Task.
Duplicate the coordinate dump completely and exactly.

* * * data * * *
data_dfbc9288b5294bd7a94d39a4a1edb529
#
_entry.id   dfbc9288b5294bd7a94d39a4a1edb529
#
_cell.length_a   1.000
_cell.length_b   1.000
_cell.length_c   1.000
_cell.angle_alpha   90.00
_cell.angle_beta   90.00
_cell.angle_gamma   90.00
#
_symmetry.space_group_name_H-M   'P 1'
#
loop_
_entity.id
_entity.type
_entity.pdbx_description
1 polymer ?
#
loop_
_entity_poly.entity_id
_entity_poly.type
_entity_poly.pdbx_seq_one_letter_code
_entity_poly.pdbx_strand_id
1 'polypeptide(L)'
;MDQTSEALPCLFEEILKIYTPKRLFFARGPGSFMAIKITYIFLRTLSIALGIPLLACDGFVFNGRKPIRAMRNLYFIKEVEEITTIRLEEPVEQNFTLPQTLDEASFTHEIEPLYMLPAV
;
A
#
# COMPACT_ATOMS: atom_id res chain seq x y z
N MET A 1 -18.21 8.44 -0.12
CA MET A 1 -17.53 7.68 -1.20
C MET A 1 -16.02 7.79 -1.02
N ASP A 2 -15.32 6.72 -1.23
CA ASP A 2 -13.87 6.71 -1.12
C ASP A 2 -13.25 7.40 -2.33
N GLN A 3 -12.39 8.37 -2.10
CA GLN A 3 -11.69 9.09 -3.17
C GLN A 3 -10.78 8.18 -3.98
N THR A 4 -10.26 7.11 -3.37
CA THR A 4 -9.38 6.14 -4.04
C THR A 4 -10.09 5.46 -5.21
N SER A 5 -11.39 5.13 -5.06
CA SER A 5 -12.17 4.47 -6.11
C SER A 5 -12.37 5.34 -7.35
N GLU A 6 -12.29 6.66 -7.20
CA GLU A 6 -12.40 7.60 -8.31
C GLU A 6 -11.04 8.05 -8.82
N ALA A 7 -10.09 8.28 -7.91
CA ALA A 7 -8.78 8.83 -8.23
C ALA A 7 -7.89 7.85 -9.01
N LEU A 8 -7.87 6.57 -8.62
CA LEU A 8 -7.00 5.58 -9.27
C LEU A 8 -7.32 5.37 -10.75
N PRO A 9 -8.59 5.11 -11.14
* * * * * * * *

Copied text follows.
data_dfbc9288b5294bd7a94d39a4a1edb529
#
_entry.id   dfbc9288b5294bd7a94d39a4a1edb529
#
_cell.length_a   1.000
_cell.length_b   1.000
_cell.length_c   1.000
_cell.angle_alpha   90.00
_cell.angle_beta   90.00
_cell.angle_gamma   90.00
#
_symmetry.space_group_name_H-M   'P 1'
#
loop_
_entity.id
_entity.type
_entity.pdbx_description
1 polymer ?
#
loop_
_entity_poly.entity_id
_entity_poly.type
_entity_poly.pdbx_seq_one_letter_code
_entity_poly.pdbx_strand_id
1 'polypeptide(L)'
;MDQTSEALPCLFEEILKIYTPKRLFFARGPGSFMAIKITYIFLRTLSIALGIPLLACDGFVFNGRKPIRAMRNLYFIKEVEEITTIRLEEPVEQNFTLPQTLDEASFTHEIEPLYMLPAV
;
A
#
# COMPACT_ATOMS: atom_id res chain seq x y z
N MET A 1 -18.21 8.44 -0.12
CA MET A 1 -17.53 7.68 -1.20
C MET A 1 -16.02 7.79 -1.02
N ASP A 2 -15.32 6.72 -1.23
CA ASP A 2 -13.87 6.71 -1.12
C ASP A 2 -13.25 7.40 -2.33
N GLN A 3 -12.39 8.37 -2.10
CA GLN A 3 -11.69 9.09 -3.17
C GLN A 3 -10.78 8.18 -3.98
N THR A 4 -10.26 7.11 -3.37
CA THR A 4 -9.38 6.14 -4.04
C THR A 4 -10.09 5.46 -5.21
N SER A 5 -11.39 5.13 -5.06
CA SER A 5 -12.17 4.47 -6.11
C SER A 5 -12.37 5.34 -7.35
N GLU A 6 -12.29 6.66 -7.20
CA GLU A 6 -12.40 7.60 -8.31
C GLU A 6 -11.04 8.05 -8.82
N ALA A 7 -10.09 8.28 -7.91
CA ALA A 7 -8.78 8.83 -8.23
C ALA A 7 -7.89 7.85 -9.01
N LEU A 8 -7.87 6.57 -8.62
CA LEU A 8 -7.00 5.58 -9.27
C LEU A 8 -7.32 5.37 -10.75
N PRO A 9 -8.59 5.11 -11.14